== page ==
b) For the bidirectional data bus, you're kind of stuck, because the series current limiting resistors required to keep the FPGA inputs from burning up make it difficult for the output to drive the SID inputs to the appropriate level. Do some math to check this. I wouldn't do it.

I don't think I need bidirectionality. That was mainly to allow a program to read the registers storing the A/D converter value, for game paddles and so on. So I might be okay here. The data bus becomes an input or output based upon which address is selected on the address bus, if I read the data sheet right.

I assume you'll have to build some sort of board onto which the SID and its related parts need to be installed, and you're afraid of SMD.

It's not so much that I'm afraid of SMD. I'm just not equipped for it, and don't have much money. I can either start building stuff, or continue to buy gear. I think I'd rather build stuff.

If you have the I/O available, then drive each SID from its own FPGA pins. The FPGA won't have any problem doing so. Of course you'll need four data buses.

I definitely have enough I/O available. If I don't need the level shifting, this will be much easier.

It's essentially passive. You drive the LED side just like you'd drive any other LED. The transistor side (the output) requires a pull-up to the supply voltage of your choice; you take the output at the collector.  You need enough LED drive to completely turn the transistor on so it pulls low enough to ensure that whatever it connects to recognizes a valid logic low. Also the pullup resistor value needs to be selected such that the turn-off time isn't excessively long. When the transistor turns off, the pullup makes the output a logic high, and the stiffer the pullup, the faster the rise time.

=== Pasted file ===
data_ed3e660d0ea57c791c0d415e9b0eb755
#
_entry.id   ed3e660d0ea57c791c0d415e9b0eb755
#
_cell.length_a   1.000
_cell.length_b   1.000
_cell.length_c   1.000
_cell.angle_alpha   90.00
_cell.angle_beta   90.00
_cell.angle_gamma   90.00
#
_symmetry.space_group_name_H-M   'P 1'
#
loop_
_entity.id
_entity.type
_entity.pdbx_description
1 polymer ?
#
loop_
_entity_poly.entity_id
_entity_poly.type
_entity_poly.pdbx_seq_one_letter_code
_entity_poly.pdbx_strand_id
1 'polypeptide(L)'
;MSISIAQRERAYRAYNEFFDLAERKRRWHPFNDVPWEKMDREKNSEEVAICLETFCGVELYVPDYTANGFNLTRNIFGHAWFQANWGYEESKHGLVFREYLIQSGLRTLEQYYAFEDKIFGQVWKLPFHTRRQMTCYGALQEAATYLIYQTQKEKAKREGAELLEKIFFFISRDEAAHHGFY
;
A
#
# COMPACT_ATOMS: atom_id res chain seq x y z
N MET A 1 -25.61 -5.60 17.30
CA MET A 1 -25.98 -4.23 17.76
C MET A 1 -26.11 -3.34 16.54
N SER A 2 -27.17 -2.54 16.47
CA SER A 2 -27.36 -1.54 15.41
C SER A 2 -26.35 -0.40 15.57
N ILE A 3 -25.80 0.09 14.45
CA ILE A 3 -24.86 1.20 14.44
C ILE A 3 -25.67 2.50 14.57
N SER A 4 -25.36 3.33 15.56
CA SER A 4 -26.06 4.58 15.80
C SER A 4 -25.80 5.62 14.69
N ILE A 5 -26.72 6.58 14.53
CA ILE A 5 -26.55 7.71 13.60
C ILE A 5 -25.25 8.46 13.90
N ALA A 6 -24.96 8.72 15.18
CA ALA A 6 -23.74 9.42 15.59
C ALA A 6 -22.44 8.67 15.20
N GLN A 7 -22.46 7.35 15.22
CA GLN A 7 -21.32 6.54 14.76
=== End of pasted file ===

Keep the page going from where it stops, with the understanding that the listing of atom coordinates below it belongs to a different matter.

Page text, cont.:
Thank you very much for all the help. This should be a pretty cool project if I can find all the matching SIDs that I need. :)
 

Consul

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Okay, I did learn in the data sheet that there is no envelope controlling the filter cutoff. For that, they set up a read-only register for ENV3 that could be read and then applied to the filter via software. That would be the only reason to need a bidirectional data bus. I think it would probably be possible to make an envelope generator on the FPGA that would work fine, though it might be a bit of work.

EDIT: It turns out there is code out there that implements envelopes for FPGAs (most of it's in Verilog - I learned VHDL, but I don't think that matters). Also, I could implement pitch envelopes in this same way.
 

Andy Peters

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dmlandrum said:
Andy Peters said:
The short answer is:
a) Set the output-only (from the FPGA) pins to use an IOSTANDARD of LVCMOS33. The SID logic inputs need only 2V for a valid logic high, which is easily driven by LVCMOS33 outputs which swing to the 3.3V rail. No level translation needed.

I didn't know this about the SID. Sounds like a very well-designed chip.

It was designed to the standards of the day. What I describe is nothing out of the ordinary.

I assume you'll have to build some sort of board onto which the SID and its related parts need to be installed, and you're afraid of SMD.

It's not so much that I'm afraid of SMD. I'm just not equipped for it, and don't have much money. I can either start building stuff, or continue to buy gear. I think I'd rather build stuff.